The expanse of trash is estimated to be 540,000 square miles, but Moore says it’s growing so fast it’s nearly impossible to give it dimensions. When he sampled water 600 miles from the center of the gyre in November 2006— an area that had contained relatively low debris levels six years earlier— Moore was horrified to find nearly as much plastic as he’d found in the center of the gyre in 2000.

He now thinks the Eastern and Western Garbage Patches have merged into a mega-garbage patch stretching across the Pacific Rim, like sprawl connecting New York and Boston into a megacity of continuous development.

“It’s a single strip of polluted ocean,” he says. “Huge increases in production are making the whole ocean this plastic soup. Every creature in the ocean is eating plastic.”

~ ~ ~
The worst effects are seen in a sea-going bird that lives on Midway Atoll in the north Pacific. Researchers estimate that 40 percent of the albatross chicks that die on the atoll are killed by the plastic filling their guts, fed to them by their parents. The plastic contaminates their blood and blocks their digestive tracts, leaving them dehydrated and undernourished.

~ ~

“Huge increases in production are making the whole ocean this plastic soup.” —Charles Moore
~ ~

Dr. Curtis Ebbesmeyer of Beachcombers Alert says that plastic debris is taking a toll on hundreds of marine species. Baby sea turtles who get stuck in six-pack rings grow distorted shells; birds choke on plastic shards that mimic fish and krill; and sea lions are caught in nylon nets abandoned by fishing vessels.

Ebbesmeyer believes that plastic marine debris is also hurting people. Because plastic accumulates up the food chain, be says, some level of plastic is present in all of the seafood we eat.

In addition to the physical impacts, plastics are wreaking biological havoc on both marine and land-based animals, including humans. Virtually every kind of petroleum-based plastic leaches chemicals into the substances it encounters. Some of the chemicals added to make plastic products more flexible, durable and flame-retardant are suspected endocrine disrupters and hormone mimickers that can affect the development of creatures exposed to them. For example, recent research has linked bisphenol-A exposure with early breast development and menstruation in girls, feminine characteristics in boys, and decreased fertility in both sexes.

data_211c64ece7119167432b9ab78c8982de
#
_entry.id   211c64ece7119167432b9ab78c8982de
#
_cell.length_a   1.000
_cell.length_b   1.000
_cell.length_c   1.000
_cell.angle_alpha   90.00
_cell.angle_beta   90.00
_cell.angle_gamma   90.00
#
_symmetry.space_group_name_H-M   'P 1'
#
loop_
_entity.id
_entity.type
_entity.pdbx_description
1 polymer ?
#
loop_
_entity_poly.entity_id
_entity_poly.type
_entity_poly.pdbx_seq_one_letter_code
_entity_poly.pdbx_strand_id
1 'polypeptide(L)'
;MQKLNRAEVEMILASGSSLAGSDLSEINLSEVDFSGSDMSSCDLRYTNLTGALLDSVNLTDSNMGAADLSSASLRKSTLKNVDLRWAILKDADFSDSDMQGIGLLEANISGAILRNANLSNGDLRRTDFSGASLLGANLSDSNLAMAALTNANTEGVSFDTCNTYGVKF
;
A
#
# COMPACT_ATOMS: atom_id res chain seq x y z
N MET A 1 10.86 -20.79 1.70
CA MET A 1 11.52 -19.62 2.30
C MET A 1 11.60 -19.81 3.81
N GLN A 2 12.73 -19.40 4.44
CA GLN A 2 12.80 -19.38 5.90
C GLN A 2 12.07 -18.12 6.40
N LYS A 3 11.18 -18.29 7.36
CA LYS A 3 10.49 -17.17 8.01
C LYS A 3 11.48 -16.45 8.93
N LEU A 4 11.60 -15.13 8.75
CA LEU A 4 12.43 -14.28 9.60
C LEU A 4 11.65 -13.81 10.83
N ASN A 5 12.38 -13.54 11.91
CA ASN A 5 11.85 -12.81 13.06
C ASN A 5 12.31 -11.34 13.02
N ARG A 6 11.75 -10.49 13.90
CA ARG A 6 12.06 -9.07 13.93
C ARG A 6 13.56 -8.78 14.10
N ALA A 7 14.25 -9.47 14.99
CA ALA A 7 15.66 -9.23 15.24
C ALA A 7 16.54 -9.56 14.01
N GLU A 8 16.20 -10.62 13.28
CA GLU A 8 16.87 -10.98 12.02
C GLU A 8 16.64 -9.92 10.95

Tim Shestek, a spokesman for plastic industry group the American Chemistry Council (ACC), argues that the studies are misleading— that the effects of high concentrations of plastic additives on lab animals don’t translate to humans exposed to chronic low doses.

“The scientific consensus is that these compounds are safe in the current applications that they’re being used for,” Shestek says.

Moore counters that industry is on a mission to confuse consumers with biased science. He notes that of 149 government-funded studies on bisphenol-A, 93 percent found that the compound is harmful, but all 12 industry-funded studies concluded that it is benign.

Plastics also can absorb hazardous synthetic chemicals such as PCBs and pesticides. Researchers are finding that plastic debris pick up these compounds from the sea water, carry them for hundreds of miles, and then leach them out elsewhere, leading Algalita staff to dub them “poison pellets.”

~ ~ ~

MANUFACTURERS make 60 billion tons of plastic every year, the majority of it for products that will be used once and thrown away....

STROLLING NEAR the Municipal Wharf, Moore shifts into research gear. Along the dock he finds a chip bag, a plastic water bottle and a broken-up Styrofoam cup floating in a mass of twigs and dirt near a sunken orange traffic cone. “What are the fish eating underneath that?” he asks. “Some of it is mimicking food.”

A few hundred yards down the shore, he discovers plastic cups and nylon rope wedged into the cracks between some boulders. He nabs a drifting plastic bag, which he calls “the modern tumbleweed,” and shakes his head at sheets of black plastic laid under the rocks, likely intended to stabilize the slopes: they’re already tearing, broken down by the sun. “That’s all becoming part of the ocean environment right now,” he says.

After combing Monterey State Beach for a half hour, Moore peers into our bag of collected litter and does an impromptu analysis. He concludes that cigarette butts, whose filters are made from cellulose acetate, are the most common plastic debris, followed by Styrofoam and bottle caps. He finds a few broken-up, brittle plastic pieces that he says have floated in from afar, but he estimates that roughly 90 percent of the beach’s litter is local. “That means that you can do something about it through local enforcement.”